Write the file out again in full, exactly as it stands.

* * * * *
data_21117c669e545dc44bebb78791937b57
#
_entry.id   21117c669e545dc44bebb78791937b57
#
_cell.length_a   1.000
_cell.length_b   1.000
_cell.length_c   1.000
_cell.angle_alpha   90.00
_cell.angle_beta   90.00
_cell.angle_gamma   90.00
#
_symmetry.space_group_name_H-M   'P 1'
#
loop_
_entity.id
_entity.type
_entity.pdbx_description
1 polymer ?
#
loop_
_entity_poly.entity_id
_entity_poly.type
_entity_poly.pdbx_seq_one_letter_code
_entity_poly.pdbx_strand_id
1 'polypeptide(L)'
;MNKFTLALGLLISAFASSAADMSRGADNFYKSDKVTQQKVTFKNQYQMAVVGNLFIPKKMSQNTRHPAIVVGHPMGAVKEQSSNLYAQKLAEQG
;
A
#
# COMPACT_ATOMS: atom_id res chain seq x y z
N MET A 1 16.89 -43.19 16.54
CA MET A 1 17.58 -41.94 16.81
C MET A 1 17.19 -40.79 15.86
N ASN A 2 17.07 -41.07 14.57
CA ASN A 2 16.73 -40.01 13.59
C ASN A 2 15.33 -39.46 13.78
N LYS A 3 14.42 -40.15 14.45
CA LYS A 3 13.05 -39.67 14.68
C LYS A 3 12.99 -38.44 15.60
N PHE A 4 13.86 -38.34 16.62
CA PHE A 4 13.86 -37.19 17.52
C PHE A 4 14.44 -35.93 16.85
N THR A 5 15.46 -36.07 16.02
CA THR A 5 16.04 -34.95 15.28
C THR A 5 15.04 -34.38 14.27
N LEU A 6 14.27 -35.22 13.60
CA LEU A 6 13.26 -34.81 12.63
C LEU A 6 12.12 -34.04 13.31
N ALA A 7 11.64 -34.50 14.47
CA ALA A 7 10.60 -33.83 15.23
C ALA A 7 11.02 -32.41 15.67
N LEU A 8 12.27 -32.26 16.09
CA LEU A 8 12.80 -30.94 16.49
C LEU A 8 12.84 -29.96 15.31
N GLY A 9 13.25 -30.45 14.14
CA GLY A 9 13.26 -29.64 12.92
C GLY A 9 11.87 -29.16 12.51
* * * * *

data_21117c669e545dc44bebb78791937b57
#
_entry.id   21117c669e545dc44bebb78791937b57
#
_cell.length_a   1.000
_cell.length_b   1.000
_cell.length_c   1.000
_cell.angle_alpha   90.00
_cell.angle_beta   90.00
_cell.angle_gamma   90.00
#
_symmetry.space_group_name_H-M   'P 1'
#
loop_
_entity.id
_entity.type
_entity.pdbx_description
1 polymer ?
#
loop_
_entity_poly.entity_id
_entity_poly.type
_entity_poly.pdbx_seq_one_letter_code
_entity_poly.pdbx_strand_id
1 'polypeptide(L)'
;MNKFTLALGLLISAFASSAADMSRGADNFYKSDKVTQQKVTFKNQYQMAVVGNLFIPKKMSQNTRHPAIVVGHPMGAVKEQSSNLYAQKLAEQG
;
A
#
# COMPACT_ATOMS: atom_id res chain seq x y z
N MET A 1 16.89 -43.19 16.54
CA MET A 1 17.58 -41.94 16.81
C MET A 1 17.19 -40.79 15.86
N ASN A 2 17.07 -41.07 14.57
CA ASN A 2 16.73 -40.01 13.59
C ASN A 2 15.33 -39.46 13.78
N LYS A 3 14.42 -40.15 14.45
CA LYS A 3 13.05 -39.67 14.68
C LYS A 3 12.99 -38.44 15.60
N PHE A 4 13.86 -38.34 16.62
CA PHE A 4 13.86 -37.19 17.52
C PHE A 4 14.44 -35.93 16.85
N THR A 5 15.46 -36.07 16.02
CA THR A 5 16.04 -34.95 15.28
C THR A 5 15.04 -34.38 14.27
N LEU A 6 14.27 -35.22 13.60
CA LEU A 6 13.26 -34.81 12.63
C LEU A 6 12.12 -34.04 13.31
N ALA A 7 11.64 -34.50 14.47
CA ALA A 7 10.60 -33.83 15.23
C ALA A 7 11.02 -32.41 15.67
N LEU A 8 12.27 -32.26 16.09
CA LEU A 8 12.80 -30.94 16.49
C LEU A 8 12.84 -29.96 15.31
N GLY A 9 13.25 -30.45 14.14
CA GLY A 9 13.26 -29.64 12.92
C GLY A 9 11.87 -29.16 12.51